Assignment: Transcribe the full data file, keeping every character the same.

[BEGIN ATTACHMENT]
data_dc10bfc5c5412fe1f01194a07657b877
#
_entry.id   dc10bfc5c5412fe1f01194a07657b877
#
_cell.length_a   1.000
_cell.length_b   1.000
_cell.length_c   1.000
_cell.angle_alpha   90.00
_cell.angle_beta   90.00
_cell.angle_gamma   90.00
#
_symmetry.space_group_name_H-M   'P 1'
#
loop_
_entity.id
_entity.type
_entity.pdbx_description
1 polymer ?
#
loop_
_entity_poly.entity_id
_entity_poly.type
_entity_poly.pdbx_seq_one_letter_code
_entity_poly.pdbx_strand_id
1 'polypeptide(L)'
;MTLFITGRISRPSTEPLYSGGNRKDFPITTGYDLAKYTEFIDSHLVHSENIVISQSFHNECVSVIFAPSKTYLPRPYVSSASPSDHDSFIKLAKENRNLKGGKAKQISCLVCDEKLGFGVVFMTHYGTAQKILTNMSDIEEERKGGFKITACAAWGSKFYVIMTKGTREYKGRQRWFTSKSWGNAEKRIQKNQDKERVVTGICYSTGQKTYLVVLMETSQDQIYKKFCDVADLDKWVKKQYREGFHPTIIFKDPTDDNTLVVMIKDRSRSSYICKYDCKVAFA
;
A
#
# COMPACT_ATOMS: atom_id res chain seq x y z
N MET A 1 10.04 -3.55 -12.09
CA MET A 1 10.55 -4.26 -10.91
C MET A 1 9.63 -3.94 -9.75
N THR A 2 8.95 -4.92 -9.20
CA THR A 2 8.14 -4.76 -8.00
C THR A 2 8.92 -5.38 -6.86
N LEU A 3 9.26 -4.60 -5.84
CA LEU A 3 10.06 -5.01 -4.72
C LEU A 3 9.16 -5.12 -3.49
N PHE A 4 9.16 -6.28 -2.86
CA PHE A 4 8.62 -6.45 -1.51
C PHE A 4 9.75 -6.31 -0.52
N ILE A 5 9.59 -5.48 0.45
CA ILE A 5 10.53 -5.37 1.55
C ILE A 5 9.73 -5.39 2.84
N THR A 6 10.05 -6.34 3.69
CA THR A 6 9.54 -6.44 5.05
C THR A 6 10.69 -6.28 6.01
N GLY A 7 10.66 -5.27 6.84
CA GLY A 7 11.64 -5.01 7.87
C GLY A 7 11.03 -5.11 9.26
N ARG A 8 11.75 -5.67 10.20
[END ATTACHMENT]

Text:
data_dc10bfc5c5412fe1f01194a07657b877
#
_entry.id   dc10bfc5c5412fe1f01194a07657b877
#
_cell.length_a   1.000
_cell.length_b   1.000
_cell.length_c   1.000
_cell.angle_alpha   90.00
_cell.angle_beta   90.00
_cell.angle_gamma   90.00
#
_symmetry.space_group_name_H-M   'P 1'
#
loop_
_entity.id
_entity.type
_entity.pdbx_description
1 polymer ?
#
loop_
_entity_poly.entity_id
_entity_poly.type
_entity_poly.pdbx_seq_one_letter_code
_entity_poly.pdbx_strand_id
1 'polypeptide(L)'
;MTLFITGRISRPSTEPLYSGGNRKDFPITTGYDLAKYTEFIDSHLVHSENIVISQSFHNECVSVIFAPSKTYLPRPYVSSASPSDHDSFIKLAKENRNLKGGKAKQISCLVCDEKLGFGVVFMTHYGTAQKILTNMSDIEEERKGGFKITACAAWGSKFYVIMTKGTREYKGRQRWFTSKSWGNAEKRIQKNQDKERVVTGICYSTGQKTYLVVLMETSQDQIYKKFCDVADLDKWVKKQYREGFHPTIIFKDPTDDNTLVVMIKDRSRSSYICKYDCKVAFA
;
A
#
# COMPACT_ATOMS: atom_id res chain seq x y z
N MET A 1 10.04 -3.55 -12.09
CA MET A 1 10.55 -4.26 -10.91
C MET A 1 9.63 -3.94 -9.75
N THR A 2 8.95 -4.92 -9.20
CA THR A 2 8.14 -4.76 -8.00
C THR A 2 8.92 -5.38 -6.86
N LEU A 3 9.26 -4.60 -5.84
CA LEU A 3 10.06 -5.01 -4.72
C LEU A 3 9.16 -5.12 -3.49
N PHE A 4 9.16 -6.28 -2.86
CA PHE A 4 8.62 -6.45 -1.51
C PHE A 4 9.75 -6.31 -0.52
N ILE A 5 9.59 -5.48 0.45
CA ILE A 5 10.53 -5.37 1.55
C ILE A 5 9.73 -5.39 2.84
N THR A 6 10.05 -6.34 3.69
CA THR A 6 9.54 -6.44 5.05
C THR A 6 10.69 -6.28 6.01
N GLY A 7 10.66 -5.27 6.84
CA GLY A 7 11.64 -5.01 7.87
C GLY A 7 11.03 -5.11 9.26
N ARG A 8 11.75 -5.67 10.20